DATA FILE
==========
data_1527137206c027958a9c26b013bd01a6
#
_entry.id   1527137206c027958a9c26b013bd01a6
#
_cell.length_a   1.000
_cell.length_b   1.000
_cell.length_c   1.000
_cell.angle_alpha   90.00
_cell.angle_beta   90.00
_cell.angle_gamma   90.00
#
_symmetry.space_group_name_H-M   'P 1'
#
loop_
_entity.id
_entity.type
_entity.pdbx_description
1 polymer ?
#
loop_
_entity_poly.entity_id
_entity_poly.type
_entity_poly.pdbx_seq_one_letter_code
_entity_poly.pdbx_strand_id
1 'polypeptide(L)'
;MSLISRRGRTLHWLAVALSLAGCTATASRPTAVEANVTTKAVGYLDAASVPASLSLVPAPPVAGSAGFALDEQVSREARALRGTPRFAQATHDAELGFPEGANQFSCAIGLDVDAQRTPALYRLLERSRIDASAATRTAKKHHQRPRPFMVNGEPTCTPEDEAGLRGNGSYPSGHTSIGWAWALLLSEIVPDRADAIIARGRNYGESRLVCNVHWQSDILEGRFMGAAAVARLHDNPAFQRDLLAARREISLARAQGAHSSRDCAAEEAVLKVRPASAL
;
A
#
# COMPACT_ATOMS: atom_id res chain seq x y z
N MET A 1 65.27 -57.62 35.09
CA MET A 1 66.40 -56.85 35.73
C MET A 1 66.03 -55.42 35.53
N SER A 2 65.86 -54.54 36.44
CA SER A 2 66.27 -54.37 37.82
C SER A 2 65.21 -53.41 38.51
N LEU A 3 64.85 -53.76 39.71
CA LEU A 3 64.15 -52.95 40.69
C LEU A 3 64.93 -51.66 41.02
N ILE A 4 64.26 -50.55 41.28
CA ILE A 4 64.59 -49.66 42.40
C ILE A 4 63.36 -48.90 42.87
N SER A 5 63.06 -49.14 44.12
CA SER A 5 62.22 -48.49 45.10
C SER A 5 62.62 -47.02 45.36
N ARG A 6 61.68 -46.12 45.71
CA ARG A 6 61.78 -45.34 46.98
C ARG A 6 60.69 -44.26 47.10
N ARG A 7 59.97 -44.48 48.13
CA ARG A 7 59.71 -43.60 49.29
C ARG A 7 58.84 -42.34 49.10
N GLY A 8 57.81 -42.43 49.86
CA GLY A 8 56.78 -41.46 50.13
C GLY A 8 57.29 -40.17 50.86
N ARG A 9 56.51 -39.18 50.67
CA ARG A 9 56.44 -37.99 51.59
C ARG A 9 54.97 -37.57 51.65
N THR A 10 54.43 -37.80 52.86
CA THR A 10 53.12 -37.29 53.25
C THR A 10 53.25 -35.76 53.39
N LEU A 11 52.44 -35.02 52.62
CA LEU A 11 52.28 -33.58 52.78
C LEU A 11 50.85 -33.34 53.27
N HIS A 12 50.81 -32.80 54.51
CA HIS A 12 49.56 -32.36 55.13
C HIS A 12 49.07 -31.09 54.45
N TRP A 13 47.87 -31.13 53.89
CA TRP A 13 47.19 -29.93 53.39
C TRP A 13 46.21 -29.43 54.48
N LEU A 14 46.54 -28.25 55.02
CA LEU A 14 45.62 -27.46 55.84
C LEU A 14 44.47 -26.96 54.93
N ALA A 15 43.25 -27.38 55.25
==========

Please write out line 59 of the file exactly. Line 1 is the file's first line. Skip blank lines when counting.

CA THR A 10 53.12 -37.29 53.25